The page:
And it only rained on us briefly!

Editorial: The Green Shoots of Class Consciousness?

All predictions point to how the current crisis will hit Britain much harder than Brown and Darling care to admit. Understandably, working people are angry at the loss of security, livelihoods and, for some, even their homes. Beyond doubt, however, is the fact that this cost will rise even further in the years to come as the state tries to force us to pay for the billions it has borrowed and is still doling out to the rich and powerful.

Anarcho-syndicalism at work

There are political and economic assumptions in the way the existing, social democratic unions organise. They think workers and management have common interests, and that it is in their best interests to form partnerships. For example, to win the support of bosses in catering for the National Minimum Wage, in 1997 Labour allowed them to include workers’ tips in calculating it, in spite of the NMW being a key election manifesto point.

Top London restaurant pays migrant worker £1.50 per hour.

A top London restaurant paid only £1.50 an hour to a kitchen porter.

Cesare Copeta, a member of the Solidarity Federation's South London local, was employed by The Food Room, owners of The French Table restaurant in Surrey and the Tom Ilic restaurant in Battersea, which is currently listed in Time Out's Top 50 London restaurants.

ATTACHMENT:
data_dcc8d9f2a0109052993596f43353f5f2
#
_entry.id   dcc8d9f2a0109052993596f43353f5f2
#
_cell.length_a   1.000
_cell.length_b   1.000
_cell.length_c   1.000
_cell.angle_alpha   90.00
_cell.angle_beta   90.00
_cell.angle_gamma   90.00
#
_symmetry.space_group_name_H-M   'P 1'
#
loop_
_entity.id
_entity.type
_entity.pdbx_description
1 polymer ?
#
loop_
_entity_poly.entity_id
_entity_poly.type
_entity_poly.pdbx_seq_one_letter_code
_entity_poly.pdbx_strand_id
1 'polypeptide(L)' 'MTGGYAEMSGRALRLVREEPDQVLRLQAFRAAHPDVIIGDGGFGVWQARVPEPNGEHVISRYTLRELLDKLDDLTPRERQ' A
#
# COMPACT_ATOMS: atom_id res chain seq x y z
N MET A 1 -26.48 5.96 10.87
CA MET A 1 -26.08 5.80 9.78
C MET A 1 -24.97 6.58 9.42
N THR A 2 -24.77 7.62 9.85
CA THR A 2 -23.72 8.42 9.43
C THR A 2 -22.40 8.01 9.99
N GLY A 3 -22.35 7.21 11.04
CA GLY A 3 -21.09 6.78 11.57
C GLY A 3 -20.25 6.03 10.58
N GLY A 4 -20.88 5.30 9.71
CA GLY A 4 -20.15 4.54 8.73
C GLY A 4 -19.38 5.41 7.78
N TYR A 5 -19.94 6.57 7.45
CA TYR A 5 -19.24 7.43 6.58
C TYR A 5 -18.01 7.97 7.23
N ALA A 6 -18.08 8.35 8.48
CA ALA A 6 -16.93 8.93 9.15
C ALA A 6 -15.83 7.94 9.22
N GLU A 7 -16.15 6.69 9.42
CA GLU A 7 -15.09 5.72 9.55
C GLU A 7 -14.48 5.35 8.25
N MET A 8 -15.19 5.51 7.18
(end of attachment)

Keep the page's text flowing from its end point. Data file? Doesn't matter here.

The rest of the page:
He was employed as a kitchen porter at the Tom Ilic restaurant and had applied for the job through an advertisement in the Department of Work and Pension's Jobcentre Plus database.

He worked 50 hours over a 2 week shift, but was then paid only £75. Having been paid only £1.50 per hour, he walked out of the job in disgust.

Starbucks sacks CNT worker

On 24th of April, our comrade Mónica, a barista at the multinational Starbucks, was fired.

The district manager himself, Tomas Pinto, recognized the unfairness of the dismissal, and declared that her "profile was not suitable for what they were looking for". The surprising thing is that he drew that conclusion after she had been working for the company for a year and a half.

The fact is that Mónica was starting to organize the CNT Union Section at the company. She
did not notify her union membership and her position of Delegate of the Union Section, but during all her time in the company she fought for her rights and dignity as a worker. For example, during the Holy Week she refused to double her working shift because the shop manager did not tell her if it was going to be paid ovetime.

Demonstration for Sacked Colombian Cleaners

South London SolFed have involved with this campaign to reinstate five sacked Columbian cleaners.

More than forty people demonstrated outside the Institute of Engineering and Technology in Savoy Place on Wednesday 22nd,  in support of Colombian cleaners unfairly dismissed by the cleaning company Amey. There was a simultaneous demonstration in Bristol outside Amey’s offices there. 

One of the sacked cleaners and a former trade unionist in Colombia, Julio Mayor, said: